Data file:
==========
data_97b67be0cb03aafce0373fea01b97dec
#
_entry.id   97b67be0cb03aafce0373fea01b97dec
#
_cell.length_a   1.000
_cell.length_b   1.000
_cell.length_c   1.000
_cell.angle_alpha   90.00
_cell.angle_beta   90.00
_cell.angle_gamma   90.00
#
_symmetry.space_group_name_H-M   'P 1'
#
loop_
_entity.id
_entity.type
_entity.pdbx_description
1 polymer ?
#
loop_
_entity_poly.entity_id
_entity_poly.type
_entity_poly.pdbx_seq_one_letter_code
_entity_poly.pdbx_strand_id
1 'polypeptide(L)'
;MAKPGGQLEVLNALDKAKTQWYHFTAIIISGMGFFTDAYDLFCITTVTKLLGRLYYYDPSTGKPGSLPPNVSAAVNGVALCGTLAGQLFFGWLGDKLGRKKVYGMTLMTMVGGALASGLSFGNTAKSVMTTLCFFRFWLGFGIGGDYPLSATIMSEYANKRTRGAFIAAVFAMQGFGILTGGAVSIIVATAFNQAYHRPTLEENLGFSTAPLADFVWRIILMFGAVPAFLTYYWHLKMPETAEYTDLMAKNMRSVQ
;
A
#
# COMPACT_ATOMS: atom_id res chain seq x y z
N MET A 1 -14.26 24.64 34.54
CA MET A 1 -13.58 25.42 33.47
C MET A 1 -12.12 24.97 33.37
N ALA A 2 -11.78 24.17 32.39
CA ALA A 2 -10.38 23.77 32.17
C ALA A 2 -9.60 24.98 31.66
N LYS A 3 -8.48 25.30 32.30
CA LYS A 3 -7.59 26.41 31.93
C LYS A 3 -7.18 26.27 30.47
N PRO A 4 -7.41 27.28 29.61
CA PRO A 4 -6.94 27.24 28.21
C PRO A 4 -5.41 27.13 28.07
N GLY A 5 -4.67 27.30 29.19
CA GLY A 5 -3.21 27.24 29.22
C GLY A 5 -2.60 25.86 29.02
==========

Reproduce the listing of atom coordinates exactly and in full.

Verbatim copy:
data_97b67be0cb03aafce0373fea01b97dec
#
_entry.id   97b67be0cb03aafce0373fea01b97dec
#
_cell.length_a   1.000
_cell.length_b   1.000
_cell.length_c   1.000
_cell.angle_alpha   90.00
_cell.angle_beta   90.00
_cell.angle_gamma   90.00
#
_symmetry.space_group_name_H-M   'P 1'
#
loop_
_entity.id
_entity.type
_entity.pdbx_description
1 polymer ?
#
loop_
_entity_poly.entity_id
_entity_poly.type
_entity_poly.pdbx_seq_one_letter_code
_entity_poly.pdbx_strand_id
1 'polypeptide(L)'
;MAKPGGQLEVLNALDKAKTQWYHFTAIIISGMGFFTDAYDLFCITTVTKLLGRLYYYDPSTGKPGSLPPNVSAAVNGVALCGTLAGQLFFGWLGDKLGRKKVYGMTLMTMVGGALASGLSFGNTAKSVMTTLCFFRFWLGFGIGGDYPLSATIMSEYANKRTRGAFIAAVFAMQGFGILTGGAVSIIVATAFNQAYHRPTLEENLGFSTAPLADFVWRIILMFGAVPAFLTYYWHLKMPETAEYTDLMAKNMRSVQ
;
A
#
# COMPACT_ATOMS: atom_id res chain seq x y z
N MET A 1 -14.26 24.64 34.54
CA MET A 1 -13.58 25.42 33.47
C MET A 1 -12.12 24.97 33.37
N ALA A 2 -11.78 24.17 32.39
CA ALA A 2 -10.38 23.77 32.17
C ALA A 2 -9.60 24.98 31.66
N LYS A 3 -8.48 25.30 32.30
CA LYS A 3 -7.59 26.41 31.93
C LYS A 3 -7.18 26.27 30.47
N PRO A 4 -7.41 27.28 29.61
CA PRO A 4 -6.94 27.24 28.21
C PRO A 4 -5.41 27.13 28.07
N GLY A 5 -4.67 27.30 29.19
CA GLY A 5 -3.21 27.24 29.22
C GLY A 5 -2.60 25.86 29.02